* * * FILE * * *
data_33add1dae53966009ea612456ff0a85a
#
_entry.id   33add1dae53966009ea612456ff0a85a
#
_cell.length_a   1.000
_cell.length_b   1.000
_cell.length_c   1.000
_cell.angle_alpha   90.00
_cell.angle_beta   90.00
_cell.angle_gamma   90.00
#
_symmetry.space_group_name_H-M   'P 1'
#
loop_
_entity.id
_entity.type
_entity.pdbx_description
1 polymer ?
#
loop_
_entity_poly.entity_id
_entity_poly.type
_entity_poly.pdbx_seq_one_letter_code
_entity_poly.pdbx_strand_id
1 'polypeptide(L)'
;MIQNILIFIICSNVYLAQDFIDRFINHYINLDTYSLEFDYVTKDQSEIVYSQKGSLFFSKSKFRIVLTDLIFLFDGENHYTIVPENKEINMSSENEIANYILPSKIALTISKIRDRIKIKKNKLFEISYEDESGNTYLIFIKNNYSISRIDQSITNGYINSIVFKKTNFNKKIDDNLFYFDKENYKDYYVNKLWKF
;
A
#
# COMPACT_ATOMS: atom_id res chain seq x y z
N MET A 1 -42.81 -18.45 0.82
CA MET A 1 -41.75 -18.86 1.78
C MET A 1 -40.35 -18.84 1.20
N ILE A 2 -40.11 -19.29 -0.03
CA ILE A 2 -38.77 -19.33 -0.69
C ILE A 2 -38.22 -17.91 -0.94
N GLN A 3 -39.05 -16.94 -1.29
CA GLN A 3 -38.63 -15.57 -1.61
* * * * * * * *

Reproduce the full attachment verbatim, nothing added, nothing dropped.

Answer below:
data_33add1dae53966009ea612456ff0a85a
#
_entry.id   33add1dae53966009ea612456ff0a85a
#
_cell.length_a   1.000
_cell.length_b   1.000
_cell.length_c   1.000
_cell.angle_alpha   90.00
_cell.angle_beta   90.00
_cell.angle_gamma   90.00
#
_symmetry.space_group_name_H-M   'P 1'
#
loop_
_entity.id
_entity.type
_entity.pdbx_description
1 polymer ?
#
loop_
_entity_poly.entity_id
_entity_poly.type
_entity_poly.pdbx_seq_one_letter_code
_entity_poly.pdbx_strand_id
1 'polypeptide(L)'
;MIQNILIFIICSNVYLAQDFIDRFINHYINLDTYSLEFDYVTKDQSEIVYSQKGSLFFSKSKFRIVLTDLIFLFDGENHYTIVPENKEINMSSENEIANYILPSKIALTISKIRDRIKIKKNKLFEISYEDESGNTYLIFIKNNYSISRIDQSITNGYINSIVFKKTNFNKKIDDNLFYFDKENYKDYYVNKLWKF
;
A
#
# COMPACT_ATOMS: atom_id res chain seq x y z
N MET A 1 -42.81 -18.45 0.82
CA MET A 1 -41.75 -18.86 1.78
C MET A 1 -40.35 -18.84 1.20
N ILE A 2 -40.11 -19.29 -0.03
CA ILE A 2 -38.77 -19.33 -0.69
C ILE A 2 -38.22 -17.91 -0.94
N GLN A 3 -39.05 -16.94 -1.29
CA GLN A 3 -38.63 -15.57 -1.61